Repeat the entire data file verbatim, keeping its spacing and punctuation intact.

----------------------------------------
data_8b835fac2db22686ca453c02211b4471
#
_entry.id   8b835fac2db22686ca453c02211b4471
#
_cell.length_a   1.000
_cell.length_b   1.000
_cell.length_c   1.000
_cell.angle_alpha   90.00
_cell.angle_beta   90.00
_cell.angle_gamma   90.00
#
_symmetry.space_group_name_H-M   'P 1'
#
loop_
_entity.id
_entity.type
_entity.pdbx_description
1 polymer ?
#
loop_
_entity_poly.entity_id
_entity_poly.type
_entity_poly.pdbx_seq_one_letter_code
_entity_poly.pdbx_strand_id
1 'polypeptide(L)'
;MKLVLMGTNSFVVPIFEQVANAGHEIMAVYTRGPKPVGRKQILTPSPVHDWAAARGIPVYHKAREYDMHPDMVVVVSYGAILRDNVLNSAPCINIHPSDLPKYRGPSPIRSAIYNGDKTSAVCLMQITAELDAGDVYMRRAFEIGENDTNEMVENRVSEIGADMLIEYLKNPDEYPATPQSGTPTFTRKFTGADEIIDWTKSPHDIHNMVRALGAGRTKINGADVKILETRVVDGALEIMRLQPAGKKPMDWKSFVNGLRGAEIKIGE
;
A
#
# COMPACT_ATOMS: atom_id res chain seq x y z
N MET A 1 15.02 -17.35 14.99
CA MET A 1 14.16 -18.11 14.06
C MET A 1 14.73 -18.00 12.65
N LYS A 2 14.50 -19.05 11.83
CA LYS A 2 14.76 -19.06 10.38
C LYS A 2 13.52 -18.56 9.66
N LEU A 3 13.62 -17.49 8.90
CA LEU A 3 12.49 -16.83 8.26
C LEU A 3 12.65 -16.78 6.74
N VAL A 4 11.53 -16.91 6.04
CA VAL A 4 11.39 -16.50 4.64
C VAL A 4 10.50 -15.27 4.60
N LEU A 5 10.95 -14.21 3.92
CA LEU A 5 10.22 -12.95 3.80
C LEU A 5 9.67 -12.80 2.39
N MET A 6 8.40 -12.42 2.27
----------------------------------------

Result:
data_8b835fac2db22686ca453c02211b4471
#
_entry.id   8b835fac2db22686ca453c02211b4471
#
_cell.length_a   1.000
_cell.length_b   1.000
_cell.length_c   1.000
_cell.angle_alpha   90.00
_cell.angle_beta   90.00
_cell.angle_gamma   90.00
#
_symmetry.space_group_name_H-M   'P 1'
#
loop_
_entity.id
_entity.type
_entity.pdbx_description
1 polymer ?
#
loop_
_entity_poly.entity_id
_entity_poly.type
_entity_poly.pdbx_seq_one_letter_code
_entity_poly.pdbx_strand_id
1 'polypeptide(L)'
;MKLVLMGTNSFVVPIFEQVANAGHEIMAVYTRGPKPVGRKQILTPSPVHDWAAARGIPVYHKAREYDMHPDMVVVVSYGAILRDNVLNSAPCINIHPSDLPKYRGPSPIRSAIYNGDKTSAVCLMQITAELDAGDVYMRRAFEIGENDTNEMVENRVSEIGADMLIEYLKNPDEYPATPQSGTPTFTRKFTGADEIIDWTKSPHDIHNMVRALGAGRTKINGADVKILETRVVDGALEIMRLQPAGKKPMDWKSFVNGLRGAEIKIGE
;
A
#
# COMPACT_ATOMS: atom_id res chain seq x y z
N MET A 1 15.02 -17.35 14.99
CA MET A 1 14.16 -18.11 14.06
C MET A 1 14.73 -18.00 12.65
N LYS A 2 14.50 -19.05 11.83
CA LYS A 2 14.76 -19.06 10.38
C LYS A 2 13.52 -18.56 9.66
N LEU A 3 13.62 -17.49 8.90
CA LEU A 3 12.49 -16.83 8.26
C LEU A 3 12.65 -16.78 6.74
N VAL A 4 11.53 -16.91 6.04
CA VAL A 4 11.39 -16.50 4.64
C VAL A 4 10.50 -15.27 4.60
N LEU A 5 10.95 -14.21 3.92
CA LEU A 5 10.22 -12.95 3.80
C LEU A 5 9.67 -12.80 2.39
N MET A 6 8.40 -12.42 2.27